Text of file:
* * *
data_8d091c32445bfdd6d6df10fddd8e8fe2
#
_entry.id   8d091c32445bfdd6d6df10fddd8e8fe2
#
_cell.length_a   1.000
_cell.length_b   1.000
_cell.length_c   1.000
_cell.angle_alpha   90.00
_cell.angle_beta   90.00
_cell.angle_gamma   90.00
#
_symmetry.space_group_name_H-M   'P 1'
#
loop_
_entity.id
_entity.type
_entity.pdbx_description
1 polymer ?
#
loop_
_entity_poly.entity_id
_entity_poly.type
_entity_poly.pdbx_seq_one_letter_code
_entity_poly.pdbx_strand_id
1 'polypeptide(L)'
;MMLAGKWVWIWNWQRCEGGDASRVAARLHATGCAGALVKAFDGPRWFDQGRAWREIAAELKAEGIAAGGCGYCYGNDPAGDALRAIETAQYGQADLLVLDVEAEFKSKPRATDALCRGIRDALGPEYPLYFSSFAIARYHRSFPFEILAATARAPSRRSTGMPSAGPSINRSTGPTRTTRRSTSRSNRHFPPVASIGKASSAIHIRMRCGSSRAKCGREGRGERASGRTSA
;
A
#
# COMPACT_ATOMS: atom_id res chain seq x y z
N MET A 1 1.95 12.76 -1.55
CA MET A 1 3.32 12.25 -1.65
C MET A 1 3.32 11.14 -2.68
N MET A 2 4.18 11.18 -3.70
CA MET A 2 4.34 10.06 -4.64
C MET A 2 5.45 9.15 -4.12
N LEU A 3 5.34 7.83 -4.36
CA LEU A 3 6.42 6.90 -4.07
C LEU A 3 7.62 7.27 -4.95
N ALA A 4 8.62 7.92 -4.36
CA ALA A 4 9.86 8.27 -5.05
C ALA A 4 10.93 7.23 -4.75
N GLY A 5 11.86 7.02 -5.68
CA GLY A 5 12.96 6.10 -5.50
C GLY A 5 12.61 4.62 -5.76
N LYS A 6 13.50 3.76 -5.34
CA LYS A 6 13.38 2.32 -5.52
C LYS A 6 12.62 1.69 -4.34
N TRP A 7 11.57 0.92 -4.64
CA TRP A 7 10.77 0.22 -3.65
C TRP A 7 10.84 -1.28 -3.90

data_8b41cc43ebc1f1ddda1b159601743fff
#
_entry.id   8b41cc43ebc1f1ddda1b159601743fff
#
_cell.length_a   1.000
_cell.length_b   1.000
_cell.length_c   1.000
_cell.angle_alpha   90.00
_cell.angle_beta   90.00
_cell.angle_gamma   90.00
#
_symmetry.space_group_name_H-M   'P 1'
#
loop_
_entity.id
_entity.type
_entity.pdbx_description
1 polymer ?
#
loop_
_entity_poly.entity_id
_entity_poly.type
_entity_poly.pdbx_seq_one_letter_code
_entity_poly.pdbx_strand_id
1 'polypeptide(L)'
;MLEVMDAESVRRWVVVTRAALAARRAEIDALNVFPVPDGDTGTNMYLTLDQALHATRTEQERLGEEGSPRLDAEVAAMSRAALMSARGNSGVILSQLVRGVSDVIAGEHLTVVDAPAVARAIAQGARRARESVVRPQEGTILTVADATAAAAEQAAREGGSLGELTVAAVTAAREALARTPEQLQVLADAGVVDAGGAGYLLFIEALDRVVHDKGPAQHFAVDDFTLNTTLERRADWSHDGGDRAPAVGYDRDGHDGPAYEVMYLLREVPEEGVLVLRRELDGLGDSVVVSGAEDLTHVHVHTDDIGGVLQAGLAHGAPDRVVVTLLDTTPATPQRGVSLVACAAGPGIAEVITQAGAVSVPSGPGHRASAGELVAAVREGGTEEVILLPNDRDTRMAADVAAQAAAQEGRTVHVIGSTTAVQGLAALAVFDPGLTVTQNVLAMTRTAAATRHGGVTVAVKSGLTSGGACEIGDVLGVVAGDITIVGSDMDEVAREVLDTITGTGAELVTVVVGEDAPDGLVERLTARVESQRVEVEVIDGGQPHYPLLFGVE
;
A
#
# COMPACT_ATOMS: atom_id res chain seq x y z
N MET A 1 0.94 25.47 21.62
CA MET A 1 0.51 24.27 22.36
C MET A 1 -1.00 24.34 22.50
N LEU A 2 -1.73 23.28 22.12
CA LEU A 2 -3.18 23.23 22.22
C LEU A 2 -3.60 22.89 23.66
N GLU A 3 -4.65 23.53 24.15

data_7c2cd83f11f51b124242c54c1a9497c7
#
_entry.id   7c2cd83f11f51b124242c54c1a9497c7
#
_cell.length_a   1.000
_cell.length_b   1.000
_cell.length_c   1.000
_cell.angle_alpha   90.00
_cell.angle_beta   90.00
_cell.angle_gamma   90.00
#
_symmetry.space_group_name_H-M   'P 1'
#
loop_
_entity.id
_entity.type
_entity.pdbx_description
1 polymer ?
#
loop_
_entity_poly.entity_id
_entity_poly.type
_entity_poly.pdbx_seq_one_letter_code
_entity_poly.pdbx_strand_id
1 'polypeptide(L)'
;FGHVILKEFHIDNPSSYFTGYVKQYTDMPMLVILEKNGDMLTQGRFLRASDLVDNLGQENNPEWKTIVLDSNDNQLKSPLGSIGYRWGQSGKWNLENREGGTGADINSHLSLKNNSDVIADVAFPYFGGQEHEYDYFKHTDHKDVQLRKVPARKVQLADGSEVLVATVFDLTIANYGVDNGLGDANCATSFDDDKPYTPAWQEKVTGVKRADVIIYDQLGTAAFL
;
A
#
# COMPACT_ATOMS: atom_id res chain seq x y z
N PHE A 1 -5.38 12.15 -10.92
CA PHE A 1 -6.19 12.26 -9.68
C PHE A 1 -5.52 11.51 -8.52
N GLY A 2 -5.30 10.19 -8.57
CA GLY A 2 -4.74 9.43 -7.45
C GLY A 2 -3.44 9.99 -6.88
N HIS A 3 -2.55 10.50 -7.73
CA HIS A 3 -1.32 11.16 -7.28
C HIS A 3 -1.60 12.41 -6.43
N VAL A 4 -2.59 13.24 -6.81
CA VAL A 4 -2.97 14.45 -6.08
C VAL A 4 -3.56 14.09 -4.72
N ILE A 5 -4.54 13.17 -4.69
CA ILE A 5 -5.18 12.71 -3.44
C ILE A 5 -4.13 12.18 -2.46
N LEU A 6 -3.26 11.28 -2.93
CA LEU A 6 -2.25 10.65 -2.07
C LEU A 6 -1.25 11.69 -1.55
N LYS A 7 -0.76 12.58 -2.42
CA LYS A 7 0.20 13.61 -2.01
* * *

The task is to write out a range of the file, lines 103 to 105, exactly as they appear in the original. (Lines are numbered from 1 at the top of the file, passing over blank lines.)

_entity.id
_entity.type
_entity.pdbx_description